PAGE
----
This chapter began by reviewing important concepts and terminology used in IIS and ASP.NET. As you begin to learn how WSS works internally, it is critical that you have a firm grasp of these topics. You have seen that WSS converts an IIS Web site into a Web application by replacing several components within the HTTP Request Pipeline. You have also seen that the SPVirtualPathProvider component plays an essential role in the overall WSS architecture because it provides the foundation for page customization.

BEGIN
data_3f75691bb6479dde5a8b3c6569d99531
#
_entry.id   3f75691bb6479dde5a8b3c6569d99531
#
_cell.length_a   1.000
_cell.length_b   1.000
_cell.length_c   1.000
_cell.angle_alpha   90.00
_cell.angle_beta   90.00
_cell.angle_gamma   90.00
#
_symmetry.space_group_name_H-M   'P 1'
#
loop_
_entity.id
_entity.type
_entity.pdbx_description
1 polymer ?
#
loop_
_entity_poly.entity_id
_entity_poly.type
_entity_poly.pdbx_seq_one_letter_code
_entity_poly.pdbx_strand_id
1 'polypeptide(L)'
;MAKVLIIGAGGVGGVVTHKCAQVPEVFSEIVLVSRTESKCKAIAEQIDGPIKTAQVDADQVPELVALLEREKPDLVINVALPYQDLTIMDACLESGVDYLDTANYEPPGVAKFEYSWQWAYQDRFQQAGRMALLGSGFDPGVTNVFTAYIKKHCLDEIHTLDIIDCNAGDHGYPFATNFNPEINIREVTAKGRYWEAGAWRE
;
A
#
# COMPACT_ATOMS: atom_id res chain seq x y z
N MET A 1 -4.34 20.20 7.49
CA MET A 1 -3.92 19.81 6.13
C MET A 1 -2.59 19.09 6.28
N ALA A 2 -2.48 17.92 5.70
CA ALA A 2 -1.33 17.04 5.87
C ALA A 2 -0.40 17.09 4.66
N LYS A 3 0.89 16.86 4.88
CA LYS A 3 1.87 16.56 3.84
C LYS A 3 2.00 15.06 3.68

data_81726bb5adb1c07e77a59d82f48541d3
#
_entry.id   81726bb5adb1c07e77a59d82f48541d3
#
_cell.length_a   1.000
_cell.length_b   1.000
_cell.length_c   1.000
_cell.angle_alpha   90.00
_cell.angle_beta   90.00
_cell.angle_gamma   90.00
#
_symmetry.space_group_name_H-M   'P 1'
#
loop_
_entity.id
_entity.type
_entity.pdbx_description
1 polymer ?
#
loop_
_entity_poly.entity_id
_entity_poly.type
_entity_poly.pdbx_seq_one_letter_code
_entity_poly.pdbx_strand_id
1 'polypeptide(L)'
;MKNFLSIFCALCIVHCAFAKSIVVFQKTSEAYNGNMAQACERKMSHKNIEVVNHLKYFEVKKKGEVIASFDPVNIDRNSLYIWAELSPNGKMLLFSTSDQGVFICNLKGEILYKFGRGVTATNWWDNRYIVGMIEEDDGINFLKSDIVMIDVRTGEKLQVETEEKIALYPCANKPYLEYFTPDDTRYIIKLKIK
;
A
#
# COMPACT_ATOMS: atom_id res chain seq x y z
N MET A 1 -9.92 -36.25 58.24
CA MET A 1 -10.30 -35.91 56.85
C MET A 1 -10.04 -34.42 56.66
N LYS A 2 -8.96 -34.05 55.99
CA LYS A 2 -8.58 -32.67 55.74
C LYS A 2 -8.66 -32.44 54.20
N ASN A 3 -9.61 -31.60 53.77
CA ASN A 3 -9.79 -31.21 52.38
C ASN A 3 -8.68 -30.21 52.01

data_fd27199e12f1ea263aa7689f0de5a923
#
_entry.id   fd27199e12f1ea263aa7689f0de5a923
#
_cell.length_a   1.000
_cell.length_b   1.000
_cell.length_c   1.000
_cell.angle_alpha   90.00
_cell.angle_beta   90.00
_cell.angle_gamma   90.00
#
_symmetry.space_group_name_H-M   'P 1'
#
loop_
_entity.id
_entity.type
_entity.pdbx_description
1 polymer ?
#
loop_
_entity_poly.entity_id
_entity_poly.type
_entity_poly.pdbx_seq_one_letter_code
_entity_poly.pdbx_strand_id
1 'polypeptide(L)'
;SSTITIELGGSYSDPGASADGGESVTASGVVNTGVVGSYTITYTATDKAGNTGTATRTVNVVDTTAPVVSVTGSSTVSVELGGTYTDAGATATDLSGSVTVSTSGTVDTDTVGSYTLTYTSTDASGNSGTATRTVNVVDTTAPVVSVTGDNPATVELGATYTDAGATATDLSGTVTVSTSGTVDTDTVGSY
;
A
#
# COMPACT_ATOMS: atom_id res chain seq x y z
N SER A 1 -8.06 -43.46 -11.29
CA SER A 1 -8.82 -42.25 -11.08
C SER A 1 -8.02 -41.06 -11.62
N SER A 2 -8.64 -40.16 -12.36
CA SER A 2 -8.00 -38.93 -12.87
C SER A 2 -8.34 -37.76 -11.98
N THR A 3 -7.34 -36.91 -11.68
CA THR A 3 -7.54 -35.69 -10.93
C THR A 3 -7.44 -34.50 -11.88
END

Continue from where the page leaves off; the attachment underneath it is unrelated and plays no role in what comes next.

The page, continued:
This chapter also discussed the difference between site pages and application pages. While application pages do not support customization, they have a few key advantages over site pages. Namely, they perform better and can contain in-line code or code-behind. In this chapter, you have observed an approach for creating custom application pages and integrating them into the menus of a site by using CustomAction elements.
Now that you have a basic understanding of what can be done with custom application pages, it’s time to turn our attention back to site pages. The next chapter examines the processing model for site pages in greater depth and discusses the creation of custom page templates, as well as how to provision them into page instances within a site.